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Of pride and poverty

Last updated on: December 20, 2008 10:12 IST

My hired car driver was contemptuous of the two white Ambassadors that wove in an out of the congestion of Ring Road, red lights swirling, banshee horns screaming.

Sometimes, one overtook us, sometimes the other. Often, both fell back. Despite their ostentatious son et lumière, neither car made any speedier progress. The traffic was too thick.

That afforded great satisfaction to my driver. Used to the posturing of Delhi's tiered hierarchy, he told me that both cars carried only 'chota-mota' nobodies anxious to be somebodies.

If they had been real VIPs, he gloated, wireless messages would have flashed in advance to all the policemen on duty along the road, and ordinary traffic halted so that they could sweep through.

Reading Palaniappan Chidambaram's robust promise that the Unlawful Activities (Prevention) and National Investigation Agency Acts would be applied regardless of religion, caste or creed recalled that analysis. Fine words that pared down to basics, means Muslims will not be victimised.

That shouldn't even have to be stated in a secular democracy but, perhaps, it's just as well that the Home Minister did stress the point since middle class newspaper-reading India teems with frustrated chauvinists who send me abusive e-mails for not equating patriotism with Hinduism.

But what about class? That's where the rub lies, where the law stops and security precautions can break down.

Religion -- we'll ignore Chidambaram's tautological 'creed' -- does not place Omar Abdullah or E Ahammed at a disadvantage.

But it does handicap the illiterate Bengali Muslim peasant who must prove he is not an illegal Bangladeshi or pay hefty bribes to the police.

Caste does not prevent Mayawati from luxuriating in the privilege of sweeping up to the gangway of her aircraft in a motorcade.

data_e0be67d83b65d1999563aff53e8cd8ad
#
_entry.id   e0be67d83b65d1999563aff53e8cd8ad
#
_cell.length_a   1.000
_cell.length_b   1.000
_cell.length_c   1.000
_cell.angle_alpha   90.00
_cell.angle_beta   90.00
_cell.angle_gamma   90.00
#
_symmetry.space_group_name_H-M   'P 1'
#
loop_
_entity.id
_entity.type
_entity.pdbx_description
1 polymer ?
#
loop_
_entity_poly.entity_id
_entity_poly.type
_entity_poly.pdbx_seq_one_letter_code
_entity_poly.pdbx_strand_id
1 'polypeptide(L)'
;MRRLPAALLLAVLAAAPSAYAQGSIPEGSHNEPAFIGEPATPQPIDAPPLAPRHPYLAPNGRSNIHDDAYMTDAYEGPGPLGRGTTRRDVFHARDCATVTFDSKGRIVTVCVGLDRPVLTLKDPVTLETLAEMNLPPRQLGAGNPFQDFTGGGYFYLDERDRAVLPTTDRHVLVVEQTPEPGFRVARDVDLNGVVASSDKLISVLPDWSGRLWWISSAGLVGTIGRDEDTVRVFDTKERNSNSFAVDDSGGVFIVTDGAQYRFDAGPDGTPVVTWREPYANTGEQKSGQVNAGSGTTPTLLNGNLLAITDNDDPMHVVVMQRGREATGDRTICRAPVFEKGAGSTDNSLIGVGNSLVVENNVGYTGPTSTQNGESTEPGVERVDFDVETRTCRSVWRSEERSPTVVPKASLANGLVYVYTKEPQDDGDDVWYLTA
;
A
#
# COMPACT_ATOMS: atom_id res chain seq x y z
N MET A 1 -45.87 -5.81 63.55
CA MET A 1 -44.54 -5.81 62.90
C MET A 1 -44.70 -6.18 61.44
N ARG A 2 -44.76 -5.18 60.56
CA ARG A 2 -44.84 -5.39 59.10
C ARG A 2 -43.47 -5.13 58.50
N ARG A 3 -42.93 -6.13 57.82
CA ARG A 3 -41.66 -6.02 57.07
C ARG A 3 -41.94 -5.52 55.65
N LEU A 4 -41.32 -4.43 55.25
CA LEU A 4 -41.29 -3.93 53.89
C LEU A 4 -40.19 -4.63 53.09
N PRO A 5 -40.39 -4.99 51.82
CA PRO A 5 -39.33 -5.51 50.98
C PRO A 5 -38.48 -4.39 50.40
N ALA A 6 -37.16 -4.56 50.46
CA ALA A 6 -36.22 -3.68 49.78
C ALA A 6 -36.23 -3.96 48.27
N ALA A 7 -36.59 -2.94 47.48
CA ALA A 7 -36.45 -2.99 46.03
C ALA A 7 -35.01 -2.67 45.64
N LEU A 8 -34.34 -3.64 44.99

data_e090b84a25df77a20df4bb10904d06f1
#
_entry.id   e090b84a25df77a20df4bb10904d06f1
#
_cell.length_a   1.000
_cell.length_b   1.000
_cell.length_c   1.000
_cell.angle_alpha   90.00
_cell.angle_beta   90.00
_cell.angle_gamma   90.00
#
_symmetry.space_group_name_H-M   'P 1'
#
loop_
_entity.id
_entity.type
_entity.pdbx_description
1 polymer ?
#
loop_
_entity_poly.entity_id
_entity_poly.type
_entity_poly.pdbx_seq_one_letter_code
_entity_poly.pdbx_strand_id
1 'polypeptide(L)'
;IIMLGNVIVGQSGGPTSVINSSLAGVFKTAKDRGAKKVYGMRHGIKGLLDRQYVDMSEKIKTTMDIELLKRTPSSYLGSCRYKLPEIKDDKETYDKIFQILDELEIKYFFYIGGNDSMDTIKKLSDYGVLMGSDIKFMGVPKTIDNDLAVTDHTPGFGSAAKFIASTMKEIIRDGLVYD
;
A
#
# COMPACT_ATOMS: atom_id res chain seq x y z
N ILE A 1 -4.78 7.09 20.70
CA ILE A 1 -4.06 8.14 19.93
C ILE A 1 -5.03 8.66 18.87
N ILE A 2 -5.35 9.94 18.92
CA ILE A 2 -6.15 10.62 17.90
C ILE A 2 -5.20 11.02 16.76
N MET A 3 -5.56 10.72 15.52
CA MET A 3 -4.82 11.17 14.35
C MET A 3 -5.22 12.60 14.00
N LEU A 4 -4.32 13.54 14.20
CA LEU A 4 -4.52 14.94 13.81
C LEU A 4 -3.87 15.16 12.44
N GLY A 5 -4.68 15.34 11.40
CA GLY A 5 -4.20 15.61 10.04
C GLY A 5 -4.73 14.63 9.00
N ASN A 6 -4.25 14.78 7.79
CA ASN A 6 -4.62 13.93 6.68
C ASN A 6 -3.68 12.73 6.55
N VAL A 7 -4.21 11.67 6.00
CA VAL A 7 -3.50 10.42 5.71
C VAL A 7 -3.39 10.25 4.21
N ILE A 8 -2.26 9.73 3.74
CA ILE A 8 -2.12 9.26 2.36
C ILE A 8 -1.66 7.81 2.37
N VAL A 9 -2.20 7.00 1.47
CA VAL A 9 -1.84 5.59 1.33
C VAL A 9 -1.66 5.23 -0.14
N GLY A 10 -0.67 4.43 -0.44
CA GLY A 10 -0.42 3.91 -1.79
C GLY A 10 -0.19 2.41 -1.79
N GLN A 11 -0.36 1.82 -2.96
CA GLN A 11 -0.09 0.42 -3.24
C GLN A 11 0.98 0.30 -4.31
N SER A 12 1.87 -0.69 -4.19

But in the twilight world of Bihar's Musahar community, a labourer who demands the wages to which he is entitled is branded a Naxalite.

As the English folk song has it, It's the same the whole world over,/ Ain't it a shame, a bleedin' shame?/ It's the rich what gets the pleasure / And the poor what gets the blame.

My reason for quoting those lines is not to wallow in mawkish sentimentality but to suggest that privilege -- not just wealth but caste and rank -- is a serious obstacle to enforcing the discipline necessary for security.

We are laidback enough already without the additional handicap of subservience to power or glory.

Being a Bollywood heartthrob, Amitabh Bachchan suffered no inconvenience when his documentation did not match his pistol at Mumbai airport. Varkala Radhakrishnan and K S Manoj could delay the Delhi-Kochi-Thiruavananthapuram flight by four hours because they are mmbers of Parliament.

Imagine one of the proposed air marshals trying to control these luminaries!

Many such instances can be cited from all walks of life. Urban, English-speaking, upper middle class India doesn't think it is bound to obey the rules and regulations framed for rustic impoverished Bharat which speaks only the vernacular.

Far from objecting to brazen displays of privilege, Bharat in the person of my Delhi driver accepts it as a fact of life. Like most Indians, he was born in a milieu that defers to an immutable caste ladder that permits no impertinent climbing.

Like most urban Indians, he is used to the bureaucracy's no less rigid gradations.

Working in the capital, he takes it for granted that politicians are a separate breed with a pecking order as elaborate as the gun salutes with which British India measured princely consequence.

The highest (Z-Plus) security grade to which Amar Singh has been elevated has nothing to do with the Samajwadi Party's importance or threats to his person. It is a token of how highly the government prizes him.

When two such dignitaries meet with their gun-toting bodyguards, they might repeat Pope's satirical lines, "I am his Highness' dog at Kew; pray tell me, sir, whose dog are you?" But satire is far removed from the deadly seriousness of politics.

Bankrupt West Bengal boasts the highest number of VIPs (1,999) who receive police protection while prosperous Maharashtra claims only 122. Pride and poverty march together.

The UAPA stands Anglo-Saxon jurisprudence on its head by presuming guilt until the accused proves his innocence. But the most revolutionary change surely is  the NIAA's empowerment of any officer 'of or above the rank of sub-inspector' to exercise 'any of the powers of the officer-in-charge of a police station'.

A mere SI lording it over an OC? It's enough for the entire police force to rise in protest.

Sunanda K Datta-Ray
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